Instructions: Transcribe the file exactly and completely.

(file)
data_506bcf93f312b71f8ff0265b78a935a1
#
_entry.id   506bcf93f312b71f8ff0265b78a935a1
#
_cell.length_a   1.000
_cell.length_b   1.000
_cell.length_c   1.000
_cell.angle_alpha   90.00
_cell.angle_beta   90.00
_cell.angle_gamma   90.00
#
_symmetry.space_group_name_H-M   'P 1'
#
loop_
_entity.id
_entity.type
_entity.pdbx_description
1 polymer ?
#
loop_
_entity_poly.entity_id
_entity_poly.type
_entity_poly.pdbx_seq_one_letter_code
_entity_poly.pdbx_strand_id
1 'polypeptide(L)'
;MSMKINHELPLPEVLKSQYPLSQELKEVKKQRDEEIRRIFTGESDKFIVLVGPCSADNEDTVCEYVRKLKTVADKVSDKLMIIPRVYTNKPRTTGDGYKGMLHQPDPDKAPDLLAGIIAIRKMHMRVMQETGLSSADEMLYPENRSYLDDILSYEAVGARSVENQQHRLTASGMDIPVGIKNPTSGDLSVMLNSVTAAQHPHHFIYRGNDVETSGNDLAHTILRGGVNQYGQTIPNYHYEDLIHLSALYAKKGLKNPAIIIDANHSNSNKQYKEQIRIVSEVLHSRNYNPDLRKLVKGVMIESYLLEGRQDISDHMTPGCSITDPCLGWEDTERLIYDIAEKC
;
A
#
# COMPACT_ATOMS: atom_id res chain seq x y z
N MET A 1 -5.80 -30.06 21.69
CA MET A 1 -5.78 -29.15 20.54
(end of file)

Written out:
data_506bcf93f312b71f8ff0265b78a935a1
#
_entry.id   506bcf93f312b71f8ff0265b78a935a1
#
_cell.length_a   1.000
_cell.length_b   1.000
_cell.length_c   1.000
_cell.angle_alpha   90.00
_cell.angle_beta   90.00
_cell.angle_gamma   90.00
#
_symmetry.space_group_name_H-M   'P 1'
#
loop_
_entity.id
_entity.type
_entity.pdbx_description
1 polymer ?
#
loop_
_entity_poly.entity_id
_entity_poly.type
_entity_poly.pdbx_seq_one_letter_code
_entity_poly.pdbx_strand_id
1 'polypeptide(L)'
;MSMKINHELPLPEVLKSQYPLSQELKEVKKQRDEEIRRIFTGESDKFIVLVGPCSADNEDTVCEYVRKLKTVADKVSDKLMIIPRVYTNKPRTTGDGYKGMLHQPDPDKAPDLLAGIIAIRKMHMRVMQETGLSSADEMLYPENRSYLDDILSYEAVGARSVENQQHRLTASGMDIPVGIKNPTSGDLSVMLNSVTAAQHPHHFIYRGNDVETSGNDLAHTILRGGVNQYGQTIPNYHYEDLIHLSALYAKKGLKNPAIIIDANHSNSNKQYKEQIRIVSEVLHSRNYNPDLRKLVKGVMIESYLLEGRQDISDHMTPGCSITDPCLGWEDTERLIYDIAEKC
;
A
#
# COMPACT_ATOMS: atom_id res chain seq x y z
N MET A 1 -5.80 -30.06 21.69
CA MET A 1 -5.78 -29.15 20.54